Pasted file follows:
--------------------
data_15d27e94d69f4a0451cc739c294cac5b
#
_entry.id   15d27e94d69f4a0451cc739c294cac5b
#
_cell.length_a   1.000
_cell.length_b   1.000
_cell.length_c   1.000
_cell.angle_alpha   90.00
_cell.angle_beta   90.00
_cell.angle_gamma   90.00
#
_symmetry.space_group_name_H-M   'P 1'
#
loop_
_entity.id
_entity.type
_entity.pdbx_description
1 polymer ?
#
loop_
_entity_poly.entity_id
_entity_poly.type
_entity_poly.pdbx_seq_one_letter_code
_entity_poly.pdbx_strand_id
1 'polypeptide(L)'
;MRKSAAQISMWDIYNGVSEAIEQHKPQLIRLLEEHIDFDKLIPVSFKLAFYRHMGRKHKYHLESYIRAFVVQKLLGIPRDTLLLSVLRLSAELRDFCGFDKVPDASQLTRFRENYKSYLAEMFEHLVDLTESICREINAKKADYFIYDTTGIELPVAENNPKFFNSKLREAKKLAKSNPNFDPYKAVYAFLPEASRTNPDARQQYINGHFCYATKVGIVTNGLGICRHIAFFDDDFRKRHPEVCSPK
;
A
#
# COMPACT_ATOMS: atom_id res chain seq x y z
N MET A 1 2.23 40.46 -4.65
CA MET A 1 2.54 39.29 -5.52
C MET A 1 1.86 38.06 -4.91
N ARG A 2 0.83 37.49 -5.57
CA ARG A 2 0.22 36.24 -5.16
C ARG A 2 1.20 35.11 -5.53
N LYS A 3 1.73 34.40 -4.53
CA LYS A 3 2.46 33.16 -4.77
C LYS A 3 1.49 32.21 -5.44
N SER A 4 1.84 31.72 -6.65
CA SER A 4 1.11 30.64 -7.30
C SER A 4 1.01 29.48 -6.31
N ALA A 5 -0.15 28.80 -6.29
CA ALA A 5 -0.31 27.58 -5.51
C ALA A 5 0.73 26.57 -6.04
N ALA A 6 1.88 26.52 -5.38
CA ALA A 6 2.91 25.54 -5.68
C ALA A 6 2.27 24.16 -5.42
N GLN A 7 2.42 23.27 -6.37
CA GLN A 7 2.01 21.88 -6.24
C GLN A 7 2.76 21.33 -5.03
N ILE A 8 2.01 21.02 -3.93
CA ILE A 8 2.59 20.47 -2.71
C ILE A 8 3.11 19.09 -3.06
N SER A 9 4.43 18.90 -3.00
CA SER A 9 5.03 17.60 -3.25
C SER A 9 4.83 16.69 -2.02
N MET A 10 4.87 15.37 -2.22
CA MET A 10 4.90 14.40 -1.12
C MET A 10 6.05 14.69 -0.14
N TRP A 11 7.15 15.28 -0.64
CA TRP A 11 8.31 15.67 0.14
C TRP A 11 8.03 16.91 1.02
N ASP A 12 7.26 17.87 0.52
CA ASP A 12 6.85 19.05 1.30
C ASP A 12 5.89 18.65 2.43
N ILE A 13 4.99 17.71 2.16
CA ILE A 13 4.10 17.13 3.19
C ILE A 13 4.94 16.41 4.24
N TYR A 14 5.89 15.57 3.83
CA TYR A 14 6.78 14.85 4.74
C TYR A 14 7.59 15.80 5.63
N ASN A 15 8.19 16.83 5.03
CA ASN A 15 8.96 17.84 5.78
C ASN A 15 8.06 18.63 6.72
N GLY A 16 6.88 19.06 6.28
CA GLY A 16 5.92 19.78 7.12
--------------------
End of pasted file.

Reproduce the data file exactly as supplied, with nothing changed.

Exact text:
data_15d27e94d69f4a0451cc739c294cac5b
#
_entry.id   15d27e94d69f4a0451cc739c294cac5b
#
_cell.length_a   1.000
_cell.length_b   1.000
_cell.length_c   1.000
_cell.angle_alpha   90.00
_cell.angle_beta   90.00
_cell.angle_gamma   90.00
#
_symmetry.space_group_name_H-M   'P 1'
#
loop_
_entity.id
_entity.type
_entity.pdbx_description
1 polymer ?
#
loop_
_entity_poly.entity_id
_entity_poly.type
_entity_poly.pdbx_seq_one_letter_code
_entity_poly.pdbx_strand_id
1 'polypeptide(L)'
;MRKSAAQISMWDIYNGVSEAIEQHKPQLIRLLEEHIDFDKLIPVSFKLAFYRHMGRKHKYHLESYIRAFVVQKLLGIPRDTLLLSVLRLSAELRDFCGFDKVPDASQLTRFRENYKSYLAEMFEHLVDLTESICREINAKKADYFIYDTTGIELPVAENNPKFFNSKLREAKKLAKSNPNFDPYKAVYAFLPEASRTNPDARQQYINGHFCYATKVGIVTNGLGICRHIAFFDDDFRKRHPEVCSPK
;
A
#
# COMPACT_ATOMS: atom_id res chain seq x y z
N MET A 1 2.23 40.46 -4.65
CA MET A 1 2.54 39.29 -5.52
C MET A 1 1.86 38.06 -4.91
N ARG A 2 0.83 37.49 -5.57
CA ARG A 2 0.22 36.24 -5.16
C ARG A 2 1.20 35.11 -5.53
N LYS A 3 1.73 34.40 -4.53
CA LYS A 3 2.46 33.16 -4.77
C LYS A 3 1.49 32.21 -5.44
N SER A 4 1.84 31.72 -6.65
CA SER A 4 1.11 30.64 -7.30
C SER A 4 1.01 29.48 -6.31
N ALA A 5 -0.15 28.80 -6.29
CA ALA A 5 -0.31 27.58 -5.51
C ALA A 5 0.73 26.57 -6.04
N ALA A 6 1.88 26.52 -5.38
CA ALA A 6 2.91 25.54 -5.68
C ALA A 6 2.27 24.16 -5.42
N GLN A 7 2.42 23.27 -6.37
CA GLN A 7 2.01 21.88 -6.24
C GLN A 7 2.76 21.33 -5.03
N ILE A 8 2.01 21.02 -3.93
CA ILE A 8 2.59 20.47 -2.71
C ILE A 8 3.11 19.09 -3.06
N SER A 9 4.43 18.90 -3.00
CA SER A 9 5.03 17.60 -3.25
C SER A 9 4.83 16.69 -2.02
N MET A 10 4.87 15.37 -2.22
CA MET A 10 4.90 14.40 -1.12
C MET A 10 6.05 14.69 -0.14
N TRP A 11 7.15 15.28 -0.64
CA TRP A 11 8.31 15.67 0.14
C TRP A 11 8.03 16.91 1.02
N ASP A 12 7.26 17.87 0.52
CA ASP A 12 6.85 19.05 1.30
C ASP A 12 5.89 18.65 2.43
N ILE A 13 4.99 17.71 2.16
CA ILE A 13 4.10 17.13 3.19
C ILE A 13 4.94 16.41 4.24
N TYR A 14 5.89 15.57 3.83
CA TYR A 14 6.78 14.85 4.74
C TYR A 14 7.59 15.80 5.63
N ASN A 15 8.19 16.83 5.03
CA ASN A 15 8.96 17.84 5.78
C ASN A 15 8.06 18.63 6.72
N GLY A 16 6.88 19.06 6.28
CA GLY A 16 5.92 19.78 7.12